Russia To Rely More on Reserve Forces as War Continues—U.K. Intelligence

Russia's military will be relying more on its reserve forces as the war in Ukraine amid slow military progress in the east and the war drags on into its fifth month, according to U.K. intelligence.

The fighting is focused in the eastern Donbas region, after a failed attempt to capture Kyiv earlier on in the war. However, several Russian missiles struck the capital on Sunday, for the first time in three weeks. One man was killed and residential buildings and a kindergarten were damaged in the attack on central district, according to Ukrainian officials.

"While Russia's main operational focus remains the Sieverodonetsk-Lysychansk pocket, a week of consistently heavy shelling suggests Russia is now trying to regain momentum on the northern Izium axis," the U.K.'s Ministry of Defense daily intelligence update said on Monday.

Russian serviceman
A Russian serviceman patrols on the promenade in Berdyansk, amid the ongoing Russian military action in Ukraine, on June 14, 2022. Russia’s military will be relying more on its reserve forces as the war in Ukraine drags on into its fifth month, according to British intelligence. Yuri Kadobnov/AFP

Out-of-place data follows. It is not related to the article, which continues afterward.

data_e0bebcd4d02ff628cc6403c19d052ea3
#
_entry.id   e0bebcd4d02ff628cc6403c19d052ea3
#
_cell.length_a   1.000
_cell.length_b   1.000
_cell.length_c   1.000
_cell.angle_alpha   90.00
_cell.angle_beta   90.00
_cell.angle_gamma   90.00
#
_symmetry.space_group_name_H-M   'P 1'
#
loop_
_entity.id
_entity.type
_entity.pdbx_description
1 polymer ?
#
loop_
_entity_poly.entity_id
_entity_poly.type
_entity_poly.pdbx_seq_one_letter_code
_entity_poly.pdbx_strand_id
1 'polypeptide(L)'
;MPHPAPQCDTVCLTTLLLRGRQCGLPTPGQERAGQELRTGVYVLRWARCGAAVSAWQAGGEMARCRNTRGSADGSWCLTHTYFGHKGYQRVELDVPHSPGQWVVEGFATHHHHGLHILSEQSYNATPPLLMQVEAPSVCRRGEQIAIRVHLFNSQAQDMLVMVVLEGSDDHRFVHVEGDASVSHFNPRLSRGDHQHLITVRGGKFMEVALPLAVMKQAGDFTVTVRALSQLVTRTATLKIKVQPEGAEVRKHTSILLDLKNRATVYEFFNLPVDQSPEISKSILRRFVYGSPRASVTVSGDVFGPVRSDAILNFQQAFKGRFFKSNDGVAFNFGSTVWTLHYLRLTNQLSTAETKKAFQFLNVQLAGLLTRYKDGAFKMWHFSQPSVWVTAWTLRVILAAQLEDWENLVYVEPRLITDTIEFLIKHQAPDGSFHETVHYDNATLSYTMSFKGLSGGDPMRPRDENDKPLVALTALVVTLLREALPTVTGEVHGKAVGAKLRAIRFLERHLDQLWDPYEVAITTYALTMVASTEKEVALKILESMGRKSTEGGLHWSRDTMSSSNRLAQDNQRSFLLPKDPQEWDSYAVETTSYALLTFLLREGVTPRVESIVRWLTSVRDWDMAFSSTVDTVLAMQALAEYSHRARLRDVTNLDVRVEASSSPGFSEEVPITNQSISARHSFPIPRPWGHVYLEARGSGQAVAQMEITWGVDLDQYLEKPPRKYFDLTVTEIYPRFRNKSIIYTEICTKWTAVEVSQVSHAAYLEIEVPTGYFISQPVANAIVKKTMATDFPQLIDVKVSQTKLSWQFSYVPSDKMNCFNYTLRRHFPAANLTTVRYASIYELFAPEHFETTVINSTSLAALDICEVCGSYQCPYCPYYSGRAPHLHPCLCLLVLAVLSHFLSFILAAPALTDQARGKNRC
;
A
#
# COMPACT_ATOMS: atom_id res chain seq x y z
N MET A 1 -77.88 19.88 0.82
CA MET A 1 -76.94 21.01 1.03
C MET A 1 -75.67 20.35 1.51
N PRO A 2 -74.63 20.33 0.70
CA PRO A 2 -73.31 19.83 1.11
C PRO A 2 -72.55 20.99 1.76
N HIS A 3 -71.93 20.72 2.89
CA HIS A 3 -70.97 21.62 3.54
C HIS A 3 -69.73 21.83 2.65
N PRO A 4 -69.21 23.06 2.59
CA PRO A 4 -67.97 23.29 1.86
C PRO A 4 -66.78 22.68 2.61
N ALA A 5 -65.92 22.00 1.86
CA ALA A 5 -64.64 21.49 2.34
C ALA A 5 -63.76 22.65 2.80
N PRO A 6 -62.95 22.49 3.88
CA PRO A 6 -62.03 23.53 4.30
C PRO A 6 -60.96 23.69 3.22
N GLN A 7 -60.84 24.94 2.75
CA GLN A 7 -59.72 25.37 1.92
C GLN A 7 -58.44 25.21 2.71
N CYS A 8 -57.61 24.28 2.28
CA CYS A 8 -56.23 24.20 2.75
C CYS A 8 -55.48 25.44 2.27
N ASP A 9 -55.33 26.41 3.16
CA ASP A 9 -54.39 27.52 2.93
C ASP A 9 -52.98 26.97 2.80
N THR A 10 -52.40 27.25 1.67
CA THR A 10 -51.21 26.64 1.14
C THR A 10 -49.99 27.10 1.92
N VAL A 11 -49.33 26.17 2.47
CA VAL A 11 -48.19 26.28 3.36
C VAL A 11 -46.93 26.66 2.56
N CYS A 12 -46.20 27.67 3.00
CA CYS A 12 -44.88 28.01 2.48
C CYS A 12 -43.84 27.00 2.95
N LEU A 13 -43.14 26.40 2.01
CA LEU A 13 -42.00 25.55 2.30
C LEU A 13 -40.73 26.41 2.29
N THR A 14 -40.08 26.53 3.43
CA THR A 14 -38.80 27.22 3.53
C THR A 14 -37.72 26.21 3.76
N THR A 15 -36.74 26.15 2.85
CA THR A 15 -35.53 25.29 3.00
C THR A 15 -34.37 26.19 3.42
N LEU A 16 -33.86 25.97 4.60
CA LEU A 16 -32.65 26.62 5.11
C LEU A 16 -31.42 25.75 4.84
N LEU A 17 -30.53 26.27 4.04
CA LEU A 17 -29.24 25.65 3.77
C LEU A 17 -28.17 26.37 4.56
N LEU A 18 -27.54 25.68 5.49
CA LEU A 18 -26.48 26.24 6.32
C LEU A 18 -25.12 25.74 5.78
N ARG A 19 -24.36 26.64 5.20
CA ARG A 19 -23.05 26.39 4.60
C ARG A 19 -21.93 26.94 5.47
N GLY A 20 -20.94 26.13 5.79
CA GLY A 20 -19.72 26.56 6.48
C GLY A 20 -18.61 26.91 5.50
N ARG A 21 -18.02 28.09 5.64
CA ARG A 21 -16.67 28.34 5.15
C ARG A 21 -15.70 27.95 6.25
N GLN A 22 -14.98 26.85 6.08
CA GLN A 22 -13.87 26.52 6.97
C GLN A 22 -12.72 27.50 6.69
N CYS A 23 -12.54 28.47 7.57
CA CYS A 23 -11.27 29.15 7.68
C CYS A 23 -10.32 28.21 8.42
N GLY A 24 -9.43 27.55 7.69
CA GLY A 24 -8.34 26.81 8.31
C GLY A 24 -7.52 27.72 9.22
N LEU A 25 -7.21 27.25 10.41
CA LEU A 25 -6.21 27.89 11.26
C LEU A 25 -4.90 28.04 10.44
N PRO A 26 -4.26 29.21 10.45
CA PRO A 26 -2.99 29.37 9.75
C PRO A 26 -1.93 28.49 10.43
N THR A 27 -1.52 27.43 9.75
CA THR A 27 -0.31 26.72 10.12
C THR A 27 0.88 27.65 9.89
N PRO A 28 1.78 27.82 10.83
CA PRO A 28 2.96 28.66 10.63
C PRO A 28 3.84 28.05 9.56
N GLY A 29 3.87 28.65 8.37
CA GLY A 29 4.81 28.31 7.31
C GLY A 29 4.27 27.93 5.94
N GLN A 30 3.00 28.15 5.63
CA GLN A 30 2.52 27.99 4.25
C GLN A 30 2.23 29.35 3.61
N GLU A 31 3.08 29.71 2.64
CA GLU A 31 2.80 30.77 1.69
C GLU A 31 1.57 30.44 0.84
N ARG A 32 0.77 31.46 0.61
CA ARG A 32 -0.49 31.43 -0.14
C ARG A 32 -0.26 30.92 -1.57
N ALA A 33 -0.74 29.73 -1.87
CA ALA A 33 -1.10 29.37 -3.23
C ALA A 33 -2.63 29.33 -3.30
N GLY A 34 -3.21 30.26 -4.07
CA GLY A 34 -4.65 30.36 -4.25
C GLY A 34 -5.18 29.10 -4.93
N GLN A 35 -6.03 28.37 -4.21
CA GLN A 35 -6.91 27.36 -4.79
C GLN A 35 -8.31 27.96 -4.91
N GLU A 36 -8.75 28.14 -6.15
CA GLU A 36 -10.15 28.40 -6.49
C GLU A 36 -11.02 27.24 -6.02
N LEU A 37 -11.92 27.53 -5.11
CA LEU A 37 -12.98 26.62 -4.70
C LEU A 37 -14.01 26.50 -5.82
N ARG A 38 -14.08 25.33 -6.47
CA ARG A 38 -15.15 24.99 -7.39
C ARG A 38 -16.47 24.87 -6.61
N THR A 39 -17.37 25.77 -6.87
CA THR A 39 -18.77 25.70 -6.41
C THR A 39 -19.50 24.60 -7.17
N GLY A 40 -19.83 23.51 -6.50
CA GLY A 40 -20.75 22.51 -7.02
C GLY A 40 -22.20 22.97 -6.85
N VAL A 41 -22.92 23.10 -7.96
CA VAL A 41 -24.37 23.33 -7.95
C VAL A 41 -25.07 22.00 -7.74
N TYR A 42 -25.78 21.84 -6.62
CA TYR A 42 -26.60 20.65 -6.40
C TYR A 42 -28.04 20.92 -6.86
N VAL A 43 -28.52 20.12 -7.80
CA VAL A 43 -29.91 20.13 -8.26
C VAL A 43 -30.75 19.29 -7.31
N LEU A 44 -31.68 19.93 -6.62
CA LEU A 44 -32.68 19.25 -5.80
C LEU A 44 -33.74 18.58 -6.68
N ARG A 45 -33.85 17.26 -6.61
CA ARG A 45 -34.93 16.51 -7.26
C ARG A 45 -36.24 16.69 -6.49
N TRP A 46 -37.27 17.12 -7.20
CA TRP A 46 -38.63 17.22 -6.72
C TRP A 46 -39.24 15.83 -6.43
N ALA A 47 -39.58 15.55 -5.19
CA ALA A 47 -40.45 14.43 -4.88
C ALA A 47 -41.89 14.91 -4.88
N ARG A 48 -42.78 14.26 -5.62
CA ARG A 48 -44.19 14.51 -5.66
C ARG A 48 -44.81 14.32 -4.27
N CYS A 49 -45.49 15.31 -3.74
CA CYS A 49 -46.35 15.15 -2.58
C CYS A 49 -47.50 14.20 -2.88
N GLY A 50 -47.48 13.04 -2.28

Sieverodonetsk has experienced heavy shelling for weeks and the city of once more than 100,000 people came under Russian control over the weekend.

The British defense update said that Ukrainian forces continued to hold the line in that sector, because they are making "good use" of forested terrain to help their defense.

"Over the coming weeks, Russia's campaign will highly likely increasingly rely on echelons of reserve forces. These consist of several distinct components which Russia has almost certainly already started to field," the update said.

Russia's Combat Army Reserve is composed of part-time but volunteer reservists, which deploy as whole units typically earmarked for rear-area security tasks, the ministry said.

The ministry said that Russian authorities are likely to use volunteers from the Human Mobilisation Resource, a large pool of veterans that have served in the Russian military over the last five years. These volunteers will likely fill out the third battalions within regular brigades, the ministry said.

"Despite a continued shortfall in the number of deployable reservists for Ukraine, the Russian leadership likely remains reluctant to order a general mobilisation," it added.

Newsweek has contacted the Russian Foreign Ministry as well as Ukrainian authorities for comment.

On Monday, Ukrainian President Volodymyr Zelensky is expected to urge the Group of 7 (G7) economies to step up their financial and military support for the eastern European country. Zelensky is to address the leaders of Britain, Canada, France, Germany, Italy, Japan and the United States via videocall at 10 a.m. local time during the G7 summit, which is taking place in the Bavarian Alps.

NATO leaders are to meet on Tuesday at a summit in Spain where they are expected to discuss steps to take to continue to support Ukraine in the war, as well as Sweden's and Finland's bid for membership of the North Atlantic Alliance.